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While cloud, virtualization, and automated capabilities are helping to eliminate some of the grunt work of data management, there will continue to be strong demand for seasoned data professionals who can help guide their companies’ data strategies. A new survey of data managers and professionals who are subscribers to DBTA finds however that a substantial portion of current data professionals intend to leave the data management field within the next 10 years. The research was sponsored by Ntirety, a division of HOSTING, and fielded by Unisphere Research, a division of Information Today, Inc.
Data professionals are aware of the seismic shift in data management that is elevating their role in organizations and see opportunities ahead. Respondents to the survey said they are energized by the myriad of new technology opportunities but often feel dissatisfaction in their roles due to the constant need for “firefighting” that gets in the way of their involvement in higher value and more innovative activities.
A majority of respondents, 52%, expect to say in the field over the next 10 years, with 33% of those hoping to take on more technical or management responsibilities within their database or IT departments. Data management professions are certainly not job hoppers – indeed 48% indicated they had been with their current job for more than 10 years. However, about two-fifths of respondents expect to leave the field – with about half expected to retire – and the other half moving on to other jobs in management or self-employment.
The graying of the data management profession may be considered inevitable especially since it has been 30 years since the first relational database product was introduction. This demographic shift aside, keeping experienced data professionals happy may be more important than ever today since seasoned experts are now working much more closely with the business in the role of trusted advisor.
A majority of respondents, 84%, report they spend at least some time each week working with business leaders and managers in a consulting capacity and 15% say they work almost full time in a consulting capacity. Overall, 35% of respondents expect this type of activity to increase over the next 5 years. Senior data professionals are the most likely to be spending time in such high level roles.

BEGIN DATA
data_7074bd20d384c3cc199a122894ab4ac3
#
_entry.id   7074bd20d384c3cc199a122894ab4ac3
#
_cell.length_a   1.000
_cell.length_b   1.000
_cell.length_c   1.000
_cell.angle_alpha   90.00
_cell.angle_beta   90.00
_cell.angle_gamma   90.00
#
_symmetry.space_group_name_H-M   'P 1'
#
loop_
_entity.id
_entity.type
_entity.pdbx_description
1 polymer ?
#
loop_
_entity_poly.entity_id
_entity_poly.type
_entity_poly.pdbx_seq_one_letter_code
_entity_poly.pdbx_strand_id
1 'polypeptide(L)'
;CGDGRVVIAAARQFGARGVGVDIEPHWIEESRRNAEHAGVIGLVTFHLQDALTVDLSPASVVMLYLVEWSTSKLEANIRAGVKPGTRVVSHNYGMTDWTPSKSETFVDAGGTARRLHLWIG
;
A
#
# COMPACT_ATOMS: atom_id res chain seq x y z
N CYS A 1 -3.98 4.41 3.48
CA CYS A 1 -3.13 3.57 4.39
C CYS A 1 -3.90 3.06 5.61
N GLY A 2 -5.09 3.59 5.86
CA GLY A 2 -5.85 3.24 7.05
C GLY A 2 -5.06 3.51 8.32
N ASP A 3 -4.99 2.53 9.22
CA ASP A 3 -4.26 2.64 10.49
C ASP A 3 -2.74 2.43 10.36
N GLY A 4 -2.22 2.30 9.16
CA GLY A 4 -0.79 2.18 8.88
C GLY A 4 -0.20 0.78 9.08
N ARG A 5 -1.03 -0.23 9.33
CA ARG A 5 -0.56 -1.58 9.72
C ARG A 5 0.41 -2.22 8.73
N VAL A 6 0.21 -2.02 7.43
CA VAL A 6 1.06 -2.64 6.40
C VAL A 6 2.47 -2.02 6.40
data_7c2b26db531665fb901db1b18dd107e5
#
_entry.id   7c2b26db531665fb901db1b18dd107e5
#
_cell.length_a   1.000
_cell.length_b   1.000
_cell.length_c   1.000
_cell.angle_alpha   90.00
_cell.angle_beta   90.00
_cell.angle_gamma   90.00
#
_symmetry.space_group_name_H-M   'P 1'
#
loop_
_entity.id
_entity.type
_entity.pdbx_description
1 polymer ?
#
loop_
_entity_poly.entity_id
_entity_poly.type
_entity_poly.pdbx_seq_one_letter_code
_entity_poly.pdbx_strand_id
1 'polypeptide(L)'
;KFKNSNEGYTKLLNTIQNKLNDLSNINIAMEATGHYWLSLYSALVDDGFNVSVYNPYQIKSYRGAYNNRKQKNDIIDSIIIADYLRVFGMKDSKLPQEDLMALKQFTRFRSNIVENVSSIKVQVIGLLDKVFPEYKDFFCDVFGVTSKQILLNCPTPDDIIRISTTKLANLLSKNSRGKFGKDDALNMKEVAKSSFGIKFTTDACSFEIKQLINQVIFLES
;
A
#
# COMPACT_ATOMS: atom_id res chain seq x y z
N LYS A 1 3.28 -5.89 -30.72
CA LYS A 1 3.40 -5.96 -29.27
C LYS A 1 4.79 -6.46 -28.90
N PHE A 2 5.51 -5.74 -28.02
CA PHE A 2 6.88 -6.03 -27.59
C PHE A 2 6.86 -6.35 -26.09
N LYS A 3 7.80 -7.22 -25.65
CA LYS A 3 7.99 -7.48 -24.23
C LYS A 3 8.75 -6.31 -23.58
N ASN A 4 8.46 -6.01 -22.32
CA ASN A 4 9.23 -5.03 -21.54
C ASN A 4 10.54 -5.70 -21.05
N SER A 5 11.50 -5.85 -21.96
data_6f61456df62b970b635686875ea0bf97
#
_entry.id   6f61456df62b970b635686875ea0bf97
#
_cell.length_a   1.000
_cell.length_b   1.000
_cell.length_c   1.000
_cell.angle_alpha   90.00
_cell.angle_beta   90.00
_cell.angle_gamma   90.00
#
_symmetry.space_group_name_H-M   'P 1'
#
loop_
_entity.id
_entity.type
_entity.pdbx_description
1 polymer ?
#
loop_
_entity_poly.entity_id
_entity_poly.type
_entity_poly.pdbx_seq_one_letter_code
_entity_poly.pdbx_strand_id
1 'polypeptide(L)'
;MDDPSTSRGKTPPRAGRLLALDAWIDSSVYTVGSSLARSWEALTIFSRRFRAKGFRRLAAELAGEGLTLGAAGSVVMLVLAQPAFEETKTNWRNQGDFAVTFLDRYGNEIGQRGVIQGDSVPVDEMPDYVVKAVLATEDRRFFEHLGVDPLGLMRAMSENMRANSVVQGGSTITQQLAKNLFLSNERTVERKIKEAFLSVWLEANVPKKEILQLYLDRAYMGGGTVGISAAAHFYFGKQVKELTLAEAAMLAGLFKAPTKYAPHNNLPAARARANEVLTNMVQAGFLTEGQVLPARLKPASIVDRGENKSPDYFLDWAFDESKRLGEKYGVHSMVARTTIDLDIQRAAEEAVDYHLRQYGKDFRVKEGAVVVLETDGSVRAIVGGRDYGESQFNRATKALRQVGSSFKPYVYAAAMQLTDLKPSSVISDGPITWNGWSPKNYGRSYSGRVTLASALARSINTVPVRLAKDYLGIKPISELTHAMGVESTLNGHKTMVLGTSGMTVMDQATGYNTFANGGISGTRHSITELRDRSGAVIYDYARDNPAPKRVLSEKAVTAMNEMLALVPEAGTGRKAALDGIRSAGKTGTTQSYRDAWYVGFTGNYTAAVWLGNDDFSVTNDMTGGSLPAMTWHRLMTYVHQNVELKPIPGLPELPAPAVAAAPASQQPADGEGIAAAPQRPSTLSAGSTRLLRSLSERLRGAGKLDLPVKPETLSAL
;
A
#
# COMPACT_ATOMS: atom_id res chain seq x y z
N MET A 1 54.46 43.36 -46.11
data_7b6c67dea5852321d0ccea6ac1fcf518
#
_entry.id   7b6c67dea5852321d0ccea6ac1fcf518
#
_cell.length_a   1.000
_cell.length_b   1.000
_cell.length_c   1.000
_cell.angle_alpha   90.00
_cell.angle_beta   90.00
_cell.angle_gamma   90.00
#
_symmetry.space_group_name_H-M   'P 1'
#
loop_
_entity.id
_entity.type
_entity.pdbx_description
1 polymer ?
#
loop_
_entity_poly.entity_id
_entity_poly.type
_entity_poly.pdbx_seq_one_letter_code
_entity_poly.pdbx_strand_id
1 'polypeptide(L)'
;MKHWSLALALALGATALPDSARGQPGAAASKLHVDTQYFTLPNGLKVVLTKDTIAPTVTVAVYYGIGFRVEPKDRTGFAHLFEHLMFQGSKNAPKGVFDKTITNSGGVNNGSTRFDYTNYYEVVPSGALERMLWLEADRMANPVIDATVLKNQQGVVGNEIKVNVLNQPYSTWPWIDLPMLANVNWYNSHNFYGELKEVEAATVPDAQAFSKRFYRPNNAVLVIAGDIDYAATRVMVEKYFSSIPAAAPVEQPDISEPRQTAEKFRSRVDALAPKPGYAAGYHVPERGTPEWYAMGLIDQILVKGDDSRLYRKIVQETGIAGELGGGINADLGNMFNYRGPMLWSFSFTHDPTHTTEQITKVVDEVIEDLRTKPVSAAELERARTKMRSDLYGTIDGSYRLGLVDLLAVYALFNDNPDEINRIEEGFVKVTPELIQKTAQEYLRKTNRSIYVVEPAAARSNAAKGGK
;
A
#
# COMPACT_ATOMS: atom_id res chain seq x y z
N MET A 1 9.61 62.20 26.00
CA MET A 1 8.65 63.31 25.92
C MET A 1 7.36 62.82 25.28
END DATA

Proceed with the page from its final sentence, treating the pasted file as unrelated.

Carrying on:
Overall, 41% of respondents say there is just too much work on an emergency basis and not enough time for innovation, and 35% expressed frustration with the need to manage increasing workloads and complexity, while 32% cited inadequate departmental support and staffing as their biggest source of angst.
There is a need, the study concludes, for greater training for data professionals with the latest technologies to support them in tackling new opportunities and challenges. More can also be done to support data professionals by tapping into cloud resources as well as automating rote processes to free up time activities that will be both more stimulating for them and contribute more value to the business.
“This survey highlights a ‘vanishing DBA’ problem on the horizon and why a company needs to start planning for it today or find their business at real risk," said Michael Corey, president of Ntirety. “This issue is of critical importance since database technology is only becoming more integral to enterprise success.”
The full research report, titled “The Vanishing Database Administrator: Survey of Data Professionals’ Career Aspirations,” is now available for download.